Wednesday, 27 June 2012

Facebook Relapse

For some reason, I felt compelled to quickly "check on" my Facebook account. Bad Idea.

Things I Learned When I Reactivated my Facebook Account
1.       There was a party a number of my friends attended that I was not invited to.

2.       My ex-husband’s sister thinks Facebook is an entirely appropriate venue to comment on her brother’s (and my) relationship.

3.       I was 'unfriended' by a girl I never particularly liked, and yet it still somehow bothered me to be unfriended.

4.       Lots of random people I do not know are getting engaged/married/pregnant. I know this because their photos and announcements all show up in my “Facebook news.”

5.       In spite of the fact that I have a really great life, Facebook perusing somehow made me feel like I wasn't measuring up. 

6.       Facebook is addictive. That stupid “People You May Know” thing gets me every time. Why? Because usually I do know those people. And by know them, I mean I recognize their name and vaguely recall who our mutual acquaintance might be. This is usually enough to get me to click on the profile. I mean really, what if the person turns out to be a long-lost BFF and I didn’t friend them instantly – that would be so cyber-rude.

7.       The Facebook sharing experience knows no limits. Prime example: “Lacie just needed to pee during our multi-hour car trip.” You would think that most adults could manage to read about Lacie’s pee break and get on with their lives. But no. There was a flurry of Facebook activity. Dozens of comments, literally. I've seen birth announcements get less response.

8.       I changed my Facebook status (which, historically, I have done about four times per year). Then, I felt compelled to hit refresh somewhat compulsively over the next few hours. Why? I am embarrassed to admit how every ‘like’ and comment somehow fed my ego. I even experienced warm fuzzy feeling towards these likers and commentators. “Oh, Tim ‘likes’ my status – and you know what, suddenly, I really like Tim.

9.       My closest friends and family had all been in touch with me in “real life” while my Facebook account was deactivated. I had not missed out on any important news.

10.  Most importantly: My Facebook relapse did not bring me joy.

I am clearly the kind of Facebook addict that needs to go cold turkey. One little taste of Facebook seemed so harmless -- that was a number of hours ago. I think the next step is to go through my list of 165 ‘friends’ and provide contact info to the handful or so who I rarely see due to geographical constraints, but that I actually would like to keep in touch with. Then, I hope to gather my courage and not only deactivate but permanently delete my Facebook account.


  1. I completely agree that the way facebook is used is often obnoxious and ends up being a complete information overload.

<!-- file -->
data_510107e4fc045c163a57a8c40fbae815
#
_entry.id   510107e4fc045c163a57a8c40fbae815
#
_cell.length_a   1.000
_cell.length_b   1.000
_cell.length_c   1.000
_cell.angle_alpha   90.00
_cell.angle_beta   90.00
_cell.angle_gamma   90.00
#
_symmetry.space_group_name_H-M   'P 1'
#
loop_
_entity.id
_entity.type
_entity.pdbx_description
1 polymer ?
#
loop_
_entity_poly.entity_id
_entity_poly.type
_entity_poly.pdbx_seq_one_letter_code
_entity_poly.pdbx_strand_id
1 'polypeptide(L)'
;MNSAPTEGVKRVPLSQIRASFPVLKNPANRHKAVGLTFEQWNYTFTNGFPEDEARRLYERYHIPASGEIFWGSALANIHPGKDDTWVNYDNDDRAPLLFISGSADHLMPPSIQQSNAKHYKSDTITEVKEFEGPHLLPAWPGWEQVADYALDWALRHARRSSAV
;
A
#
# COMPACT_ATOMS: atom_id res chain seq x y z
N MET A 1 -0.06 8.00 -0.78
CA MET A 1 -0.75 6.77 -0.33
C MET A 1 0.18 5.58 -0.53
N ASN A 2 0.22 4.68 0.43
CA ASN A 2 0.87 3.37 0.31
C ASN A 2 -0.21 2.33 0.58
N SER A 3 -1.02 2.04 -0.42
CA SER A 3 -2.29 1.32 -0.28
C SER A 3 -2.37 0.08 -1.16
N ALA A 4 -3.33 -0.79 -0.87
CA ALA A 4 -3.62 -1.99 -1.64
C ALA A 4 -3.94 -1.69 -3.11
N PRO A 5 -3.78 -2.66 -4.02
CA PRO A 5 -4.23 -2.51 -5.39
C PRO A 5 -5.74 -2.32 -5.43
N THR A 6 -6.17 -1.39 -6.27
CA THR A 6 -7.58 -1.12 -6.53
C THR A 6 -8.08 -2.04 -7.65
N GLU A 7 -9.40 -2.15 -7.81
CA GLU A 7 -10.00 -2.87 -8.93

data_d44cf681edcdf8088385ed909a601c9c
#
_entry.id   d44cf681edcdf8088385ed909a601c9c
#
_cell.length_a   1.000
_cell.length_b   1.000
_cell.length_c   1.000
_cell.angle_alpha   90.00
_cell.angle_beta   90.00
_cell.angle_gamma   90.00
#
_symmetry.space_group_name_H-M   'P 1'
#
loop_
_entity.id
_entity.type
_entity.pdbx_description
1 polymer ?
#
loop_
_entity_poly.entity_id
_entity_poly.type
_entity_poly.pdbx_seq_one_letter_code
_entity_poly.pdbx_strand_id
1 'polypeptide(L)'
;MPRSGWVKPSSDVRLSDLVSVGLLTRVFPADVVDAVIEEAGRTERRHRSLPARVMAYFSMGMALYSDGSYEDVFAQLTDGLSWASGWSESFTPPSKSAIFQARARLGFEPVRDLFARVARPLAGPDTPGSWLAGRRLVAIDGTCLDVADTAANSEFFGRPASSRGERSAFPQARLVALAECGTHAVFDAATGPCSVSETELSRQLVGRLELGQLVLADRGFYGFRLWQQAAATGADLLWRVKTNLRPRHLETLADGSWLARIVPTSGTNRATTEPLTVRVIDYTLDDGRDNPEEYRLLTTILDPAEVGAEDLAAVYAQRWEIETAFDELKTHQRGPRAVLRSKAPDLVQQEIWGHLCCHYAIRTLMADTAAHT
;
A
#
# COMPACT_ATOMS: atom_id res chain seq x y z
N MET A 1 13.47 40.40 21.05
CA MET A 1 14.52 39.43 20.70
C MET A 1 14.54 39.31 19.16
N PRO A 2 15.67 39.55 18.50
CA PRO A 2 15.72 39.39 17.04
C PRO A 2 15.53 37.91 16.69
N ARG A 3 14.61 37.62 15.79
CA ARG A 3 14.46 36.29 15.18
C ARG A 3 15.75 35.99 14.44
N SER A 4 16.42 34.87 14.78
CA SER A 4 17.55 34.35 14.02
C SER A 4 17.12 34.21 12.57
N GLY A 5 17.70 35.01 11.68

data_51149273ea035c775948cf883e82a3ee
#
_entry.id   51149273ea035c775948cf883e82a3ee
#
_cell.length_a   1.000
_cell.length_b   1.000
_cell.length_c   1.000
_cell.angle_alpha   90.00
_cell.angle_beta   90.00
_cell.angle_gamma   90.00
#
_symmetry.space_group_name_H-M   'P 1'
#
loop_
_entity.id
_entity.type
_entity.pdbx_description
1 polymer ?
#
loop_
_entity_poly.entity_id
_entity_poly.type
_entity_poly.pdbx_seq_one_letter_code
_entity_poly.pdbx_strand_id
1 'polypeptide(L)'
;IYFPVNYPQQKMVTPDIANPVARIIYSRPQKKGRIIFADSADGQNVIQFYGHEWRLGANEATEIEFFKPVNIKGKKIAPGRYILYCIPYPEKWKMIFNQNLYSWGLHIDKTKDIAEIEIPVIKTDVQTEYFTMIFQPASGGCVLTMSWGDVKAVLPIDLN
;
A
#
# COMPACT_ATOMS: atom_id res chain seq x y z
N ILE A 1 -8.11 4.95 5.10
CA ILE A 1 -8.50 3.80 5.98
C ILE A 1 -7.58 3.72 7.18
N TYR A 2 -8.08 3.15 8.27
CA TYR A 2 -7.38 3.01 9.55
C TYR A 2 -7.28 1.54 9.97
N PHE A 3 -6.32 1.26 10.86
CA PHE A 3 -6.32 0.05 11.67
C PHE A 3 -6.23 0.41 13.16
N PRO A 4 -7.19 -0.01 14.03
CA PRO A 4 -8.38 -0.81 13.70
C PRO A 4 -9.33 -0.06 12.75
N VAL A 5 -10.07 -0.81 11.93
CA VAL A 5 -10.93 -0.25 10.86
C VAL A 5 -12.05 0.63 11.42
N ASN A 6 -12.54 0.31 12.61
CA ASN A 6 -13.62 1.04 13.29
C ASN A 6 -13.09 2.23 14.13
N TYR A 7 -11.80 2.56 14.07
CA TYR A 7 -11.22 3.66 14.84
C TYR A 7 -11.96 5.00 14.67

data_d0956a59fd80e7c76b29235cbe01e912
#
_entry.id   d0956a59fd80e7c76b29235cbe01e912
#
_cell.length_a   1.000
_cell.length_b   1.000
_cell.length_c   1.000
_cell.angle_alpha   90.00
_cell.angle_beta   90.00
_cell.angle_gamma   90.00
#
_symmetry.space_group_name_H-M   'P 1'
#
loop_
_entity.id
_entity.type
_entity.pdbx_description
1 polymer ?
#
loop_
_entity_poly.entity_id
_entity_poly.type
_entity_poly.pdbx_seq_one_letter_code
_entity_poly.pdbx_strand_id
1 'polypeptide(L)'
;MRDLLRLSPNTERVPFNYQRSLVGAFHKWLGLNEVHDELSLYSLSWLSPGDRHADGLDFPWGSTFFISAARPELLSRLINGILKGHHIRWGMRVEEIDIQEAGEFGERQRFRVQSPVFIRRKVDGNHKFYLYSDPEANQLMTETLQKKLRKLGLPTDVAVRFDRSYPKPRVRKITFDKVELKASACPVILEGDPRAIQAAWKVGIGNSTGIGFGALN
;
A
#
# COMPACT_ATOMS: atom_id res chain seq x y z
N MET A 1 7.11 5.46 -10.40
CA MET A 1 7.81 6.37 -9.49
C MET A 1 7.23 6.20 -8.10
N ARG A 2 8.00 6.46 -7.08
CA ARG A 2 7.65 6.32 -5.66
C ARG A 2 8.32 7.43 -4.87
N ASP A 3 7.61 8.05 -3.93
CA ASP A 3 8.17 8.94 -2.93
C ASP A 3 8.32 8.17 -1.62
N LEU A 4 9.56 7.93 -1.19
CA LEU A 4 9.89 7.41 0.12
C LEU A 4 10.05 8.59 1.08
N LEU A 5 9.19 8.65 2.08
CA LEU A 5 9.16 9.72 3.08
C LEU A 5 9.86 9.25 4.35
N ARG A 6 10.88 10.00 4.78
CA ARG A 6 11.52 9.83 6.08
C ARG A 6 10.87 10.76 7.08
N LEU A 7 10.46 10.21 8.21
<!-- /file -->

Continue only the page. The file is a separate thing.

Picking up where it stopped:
Lately I have been using facebook as more of a blog and am having fun posting photos and "clippets" of events and things that are important to me. I've had a really great response and have consciously avoided posting details that people really don't care about.

    Sadly not everyone thinks about what they post!

  2. Sounds like you have found a very positive way to use Facebook.
    I think Facebook, like anything, can be good or bad depending on how it is used. I may eventually give it another try. If I do, I hope my Facebook friends adopt your posting strategy! :-)

  3. Permanently delete it!?!?! NOOO! Don't do it!
    I agree that it can be an terrible time drain. I also agree that it is not necessary to follow the events of people who you kinda knew before at some point in your life.....

    But.... I recall that 3 years ago I bought a cute little address book that I was going to write down people's contact information in and be super organized. Guess what, the cute little address book is sitting on the book shelf, not a single entry. I realized I never was going to spend the time to fill out this address book, because if I needed someone's address, I would just message them on facebook.

    Also...the dreaded phone switch. I hate how you loose so much contact information with the change of a cell phone. I have friends who I will plan to visit when I find myself in their city, but whose phone numbers I no longer have in my current phone. Friends who are important to me, but that I don't contact on a regular basis by phone.

    Anyways, I know you will figure out what is best for you and your happiness, but I just thought I would offer a different perspective to consider.

    Can you guess who this is?

    P.s. what is all this talk of finding montreal friend, you already have that! I believe we used to refer to it as BBOP.

    1. Dear Anonymous,
      Thank you for your comment on this blog.:-)
      I knew who you were when I reached the "NOOOO."
      I am actually rethinking my position on Facebook. Perhaps a great purge and then moderate use may be possible. Mulling it over...
      As for a BFF quest -- this is one area where the stars have aligned in my life, and I actually am sooooo blessed to already have a number of A+ friends. And, though I am open to making some new friends, I will always only have one BBOP. ;-)